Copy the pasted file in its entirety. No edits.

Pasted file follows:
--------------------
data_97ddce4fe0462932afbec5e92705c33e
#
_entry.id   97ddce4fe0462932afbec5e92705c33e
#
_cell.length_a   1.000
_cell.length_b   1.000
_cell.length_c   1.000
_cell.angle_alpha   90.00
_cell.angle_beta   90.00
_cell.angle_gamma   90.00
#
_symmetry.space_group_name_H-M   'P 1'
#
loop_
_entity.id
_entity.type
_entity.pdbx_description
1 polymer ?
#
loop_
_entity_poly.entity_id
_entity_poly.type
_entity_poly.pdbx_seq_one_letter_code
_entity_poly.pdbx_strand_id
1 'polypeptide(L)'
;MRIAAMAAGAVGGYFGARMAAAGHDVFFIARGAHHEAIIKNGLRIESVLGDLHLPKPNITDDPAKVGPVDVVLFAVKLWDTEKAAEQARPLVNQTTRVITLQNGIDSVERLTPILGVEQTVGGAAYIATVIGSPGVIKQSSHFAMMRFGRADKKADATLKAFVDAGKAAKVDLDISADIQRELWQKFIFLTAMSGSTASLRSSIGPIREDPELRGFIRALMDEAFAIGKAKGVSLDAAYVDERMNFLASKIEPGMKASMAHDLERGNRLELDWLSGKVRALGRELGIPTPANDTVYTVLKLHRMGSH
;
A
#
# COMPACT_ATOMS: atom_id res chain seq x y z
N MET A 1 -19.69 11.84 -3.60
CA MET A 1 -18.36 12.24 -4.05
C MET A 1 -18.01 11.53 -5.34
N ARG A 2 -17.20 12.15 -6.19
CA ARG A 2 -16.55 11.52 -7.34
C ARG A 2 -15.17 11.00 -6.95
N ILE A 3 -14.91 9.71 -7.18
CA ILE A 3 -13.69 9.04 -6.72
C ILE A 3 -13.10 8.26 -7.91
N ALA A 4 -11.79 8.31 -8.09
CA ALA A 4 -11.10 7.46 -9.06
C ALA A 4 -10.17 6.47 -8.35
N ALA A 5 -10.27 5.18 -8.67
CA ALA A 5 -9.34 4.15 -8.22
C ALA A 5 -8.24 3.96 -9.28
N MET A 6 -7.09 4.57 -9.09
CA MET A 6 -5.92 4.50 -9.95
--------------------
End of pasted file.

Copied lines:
data_97ddce4fe0462932afbec5e92705c33e
#
_entry.id   97ddce4fe0462932afbec5e92705c33e
#
_cell.length_a   1.000
_cell.length_b   1.000
_cell.length_c   1.000
_cell.angle_alpha   90.00
_cell.angle_beta   90.00
_cell.angle_gamma   90.00
#
_symmetry.space_group_name_H-M   'P 1'
#
loop_
_entity.id
_entity.type
_entity.pdbx_description
1 polymer ?
#
loop_
_entity_poly.entity_id
_entity_poly.type
_entity_poly.pdbx_seq_one_letter_code
_entity_poly.pdbx_strand_id
1 'polypeptide(L)'
;MRIAAMAAGAVGGYFGARMAAAGHDVFFIARGAHHEAIIKNGLRIESVLGDLHLPKPNITDDPAKVGPVDVVLFAVKLWDTEKAAEQARPLVNQTTRVITLQNGIDSVERLTPILGVEQTVGGAAYIATVIGSPGVIKQSSHFAMMRFGRADKKADATLKAFVDAGKAAKVDLDISADIQRELWQKFIFLTAMSGSTASLRSSIGPIREDPELRGFIRALMDEAFAIGKAKGVSLDAAYVDERMNFLASKIEPGMKASMAHDLERGNRLELDWLSGKVRALGRELGIPTPANDTVYTVLKLHRMGSH
;
A
#
# COMPACT_ATOMS: atom_id res chain seq x y z
N MET A 1 -19.69 11.84 -3.60
CA MET A 1 -18.36 12.24 -4.05
C MET A 1 -18.01 11.53 -5.34
N ARG A 2 -17.20 12.15 -6.19
CA ARG A 2 -16.55 11.52 -7.34
C ARG A 2 -15.17 11.00 -6.95
N ILE A 3 -14.91 9.71 -7.18
CA ILE A 3 -13.69 9.04 -6.72
C ILE A 3 -13.10 8.26 -7.91
N ALA A 4 -11.79 8.31 -8.09
CA ALA A 4 -11.10 7.46 -9.06
C ALA A 4 -10.17 6.47 -8.35
N ALA A 5 -10.27 5.18 -8.67
CA ALA A 5 -9.34 4.15 -8.22
C ALA A 5 -8.24 3.96 -9.28
N MET A 6 -7.09 4.57 -9.09
CA MET A 6 -5.92 4.50 -9.95